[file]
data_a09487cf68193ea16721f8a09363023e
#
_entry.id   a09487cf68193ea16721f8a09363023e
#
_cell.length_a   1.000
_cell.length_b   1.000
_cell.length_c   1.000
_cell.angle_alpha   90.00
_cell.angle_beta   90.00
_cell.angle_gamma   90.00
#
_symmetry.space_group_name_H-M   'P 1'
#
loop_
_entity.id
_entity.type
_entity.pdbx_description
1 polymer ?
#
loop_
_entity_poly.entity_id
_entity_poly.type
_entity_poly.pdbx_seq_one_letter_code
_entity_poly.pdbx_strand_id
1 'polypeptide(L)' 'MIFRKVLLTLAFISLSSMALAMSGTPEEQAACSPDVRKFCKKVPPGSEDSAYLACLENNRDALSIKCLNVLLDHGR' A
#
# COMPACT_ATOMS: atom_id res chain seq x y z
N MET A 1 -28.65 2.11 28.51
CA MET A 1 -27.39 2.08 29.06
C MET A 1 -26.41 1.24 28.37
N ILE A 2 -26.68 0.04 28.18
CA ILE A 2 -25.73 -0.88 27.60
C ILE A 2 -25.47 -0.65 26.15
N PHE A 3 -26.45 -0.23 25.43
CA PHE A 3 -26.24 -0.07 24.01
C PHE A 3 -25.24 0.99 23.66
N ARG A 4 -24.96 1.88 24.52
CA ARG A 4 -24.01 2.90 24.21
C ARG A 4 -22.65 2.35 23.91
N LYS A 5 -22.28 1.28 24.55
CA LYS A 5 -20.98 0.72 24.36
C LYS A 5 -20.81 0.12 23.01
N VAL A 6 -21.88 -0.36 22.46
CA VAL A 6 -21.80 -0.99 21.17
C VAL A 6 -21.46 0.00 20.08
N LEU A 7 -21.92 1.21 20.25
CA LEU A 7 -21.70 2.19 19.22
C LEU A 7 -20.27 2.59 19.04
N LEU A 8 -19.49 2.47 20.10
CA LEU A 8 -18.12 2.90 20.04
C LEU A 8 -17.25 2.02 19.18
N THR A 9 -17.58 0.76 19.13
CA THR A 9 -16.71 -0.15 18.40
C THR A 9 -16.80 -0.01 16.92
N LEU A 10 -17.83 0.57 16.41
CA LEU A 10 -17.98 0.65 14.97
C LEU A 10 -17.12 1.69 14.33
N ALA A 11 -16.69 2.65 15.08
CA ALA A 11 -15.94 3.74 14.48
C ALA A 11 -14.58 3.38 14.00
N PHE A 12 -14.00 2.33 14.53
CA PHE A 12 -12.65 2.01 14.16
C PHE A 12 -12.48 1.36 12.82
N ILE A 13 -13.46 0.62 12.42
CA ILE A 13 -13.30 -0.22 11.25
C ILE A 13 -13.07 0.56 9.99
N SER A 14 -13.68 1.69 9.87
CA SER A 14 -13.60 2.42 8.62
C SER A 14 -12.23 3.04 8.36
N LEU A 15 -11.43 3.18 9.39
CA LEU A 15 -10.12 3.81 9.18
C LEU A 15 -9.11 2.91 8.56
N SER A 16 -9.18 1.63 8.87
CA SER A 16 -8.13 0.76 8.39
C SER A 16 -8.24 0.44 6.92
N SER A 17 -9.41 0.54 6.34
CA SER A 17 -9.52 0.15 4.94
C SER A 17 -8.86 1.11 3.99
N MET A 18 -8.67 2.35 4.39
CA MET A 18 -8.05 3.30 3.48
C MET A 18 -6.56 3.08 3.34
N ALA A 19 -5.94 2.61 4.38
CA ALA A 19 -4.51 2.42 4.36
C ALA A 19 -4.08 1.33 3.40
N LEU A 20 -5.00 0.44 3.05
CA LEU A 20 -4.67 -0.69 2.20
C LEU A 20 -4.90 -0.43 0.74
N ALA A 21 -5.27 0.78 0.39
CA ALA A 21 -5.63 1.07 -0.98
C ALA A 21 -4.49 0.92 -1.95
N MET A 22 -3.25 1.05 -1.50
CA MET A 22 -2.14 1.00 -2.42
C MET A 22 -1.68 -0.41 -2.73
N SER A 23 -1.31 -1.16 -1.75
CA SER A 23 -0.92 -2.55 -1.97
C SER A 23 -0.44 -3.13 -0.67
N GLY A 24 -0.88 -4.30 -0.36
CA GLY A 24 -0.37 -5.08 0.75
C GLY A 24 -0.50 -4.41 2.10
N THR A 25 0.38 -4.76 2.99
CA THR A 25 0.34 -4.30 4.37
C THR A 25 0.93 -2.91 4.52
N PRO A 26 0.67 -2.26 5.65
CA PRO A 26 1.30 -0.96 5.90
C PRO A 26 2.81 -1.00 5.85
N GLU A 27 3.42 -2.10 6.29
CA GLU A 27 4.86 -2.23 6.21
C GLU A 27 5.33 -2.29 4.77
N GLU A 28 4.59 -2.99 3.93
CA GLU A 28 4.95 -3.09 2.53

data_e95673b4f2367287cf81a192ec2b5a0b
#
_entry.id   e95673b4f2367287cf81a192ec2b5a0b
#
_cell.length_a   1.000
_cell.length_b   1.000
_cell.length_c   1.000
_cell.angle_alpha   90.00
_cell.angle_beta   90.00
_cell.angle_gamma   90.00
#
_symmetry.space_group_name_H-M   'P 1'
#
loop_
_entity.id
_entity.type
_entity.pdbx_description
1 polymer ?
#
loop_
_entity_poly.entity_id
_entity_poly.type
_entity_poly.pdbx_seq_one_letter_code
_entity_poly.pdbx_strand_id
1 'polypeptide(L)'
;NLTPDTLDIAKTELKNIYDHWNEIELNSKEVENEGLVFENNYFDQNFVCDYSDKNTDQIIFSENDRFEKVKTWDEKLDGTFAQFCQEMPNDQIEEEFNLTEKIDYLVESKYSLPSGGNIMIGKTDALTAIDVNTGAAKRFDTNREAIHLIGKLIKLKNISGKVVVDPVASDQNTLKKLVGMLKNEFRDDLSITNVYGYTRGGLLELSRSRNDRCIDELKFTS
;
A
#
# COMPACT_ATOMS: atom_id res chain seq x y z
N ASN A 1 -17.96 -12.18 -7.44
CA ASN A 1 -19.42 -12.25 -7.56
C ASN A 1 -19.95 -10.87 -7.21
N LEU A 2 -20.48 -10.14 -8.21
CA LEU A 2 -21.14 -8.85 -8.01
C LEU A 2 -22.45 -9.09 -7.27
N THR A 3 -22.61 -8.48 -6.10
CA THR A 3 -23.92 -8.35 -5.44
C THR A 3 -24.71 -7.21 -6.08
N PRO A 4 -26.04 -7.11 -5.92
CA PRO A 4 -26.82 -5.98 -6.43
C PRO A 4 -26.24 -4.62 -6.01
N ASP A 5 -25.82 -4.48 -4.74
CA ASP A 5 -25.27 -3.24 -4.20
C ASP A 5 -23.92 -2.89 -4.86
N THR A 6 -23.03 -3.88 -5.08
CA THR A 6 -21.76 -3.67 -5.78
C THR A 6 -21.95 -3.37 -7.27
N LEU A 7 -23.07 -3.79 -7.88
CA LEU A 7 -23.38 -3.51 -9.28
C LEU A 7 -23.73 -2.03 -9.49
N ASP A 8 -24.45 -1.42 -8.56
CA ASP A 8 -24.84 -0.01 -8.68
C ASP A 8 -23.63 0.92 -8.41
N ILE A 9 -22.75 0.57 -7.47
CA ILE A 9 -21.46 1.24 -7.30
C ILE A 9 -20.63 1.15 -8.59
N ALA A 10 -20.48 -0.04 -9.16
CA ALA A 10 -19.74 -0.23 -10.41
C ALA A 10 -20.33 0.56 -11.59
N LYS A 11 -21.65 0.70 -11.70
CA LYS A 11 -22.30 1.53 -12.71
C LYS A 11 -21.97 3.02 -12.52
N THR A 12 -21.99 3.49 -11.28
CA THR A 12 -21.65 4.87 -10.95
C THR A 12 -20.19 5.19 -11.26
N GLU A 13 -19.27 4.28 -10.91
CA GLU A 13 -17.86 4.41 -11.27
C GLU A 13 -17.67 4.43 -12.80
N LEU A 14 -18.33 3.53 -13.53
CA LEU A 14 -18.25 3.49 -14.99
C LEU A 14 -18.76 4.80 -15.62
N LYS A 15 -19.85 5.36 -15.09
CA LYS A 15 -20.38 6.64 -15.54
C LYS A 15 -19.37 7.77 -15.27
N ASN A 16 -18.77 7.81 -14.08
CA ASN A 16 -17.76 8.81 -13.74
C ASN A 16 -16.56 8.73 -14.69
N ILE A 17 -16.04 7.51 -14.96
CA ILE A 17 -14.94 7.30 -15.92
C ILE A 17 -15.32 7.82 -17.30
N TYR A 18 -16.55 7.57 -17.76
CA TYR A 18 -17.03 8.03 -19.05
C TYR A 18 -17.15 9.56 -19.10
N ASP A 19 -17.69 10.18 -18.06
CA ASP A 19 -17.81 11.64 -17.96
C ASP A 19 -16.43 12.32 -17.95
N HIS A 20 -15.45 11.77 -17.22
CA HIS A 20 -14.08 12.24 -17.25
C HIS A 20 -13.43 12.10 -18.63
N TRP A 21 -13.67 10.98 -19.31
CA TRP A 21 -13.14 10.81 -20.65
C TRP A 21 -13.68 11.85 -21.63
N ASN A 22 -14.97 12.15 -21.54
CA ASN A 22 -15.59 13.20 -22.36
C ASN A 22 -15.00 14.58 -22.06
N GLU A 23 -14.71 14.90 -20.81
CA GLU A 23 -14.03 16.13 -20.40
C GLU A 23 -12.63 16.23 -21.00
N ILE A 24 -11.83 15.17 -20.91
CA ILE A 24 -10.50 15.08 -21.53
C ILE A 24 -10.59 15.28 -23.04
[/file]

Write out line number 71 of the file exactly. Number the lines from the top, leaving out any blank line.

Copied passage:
CA LEU A 15 -10.12 3.81 9.18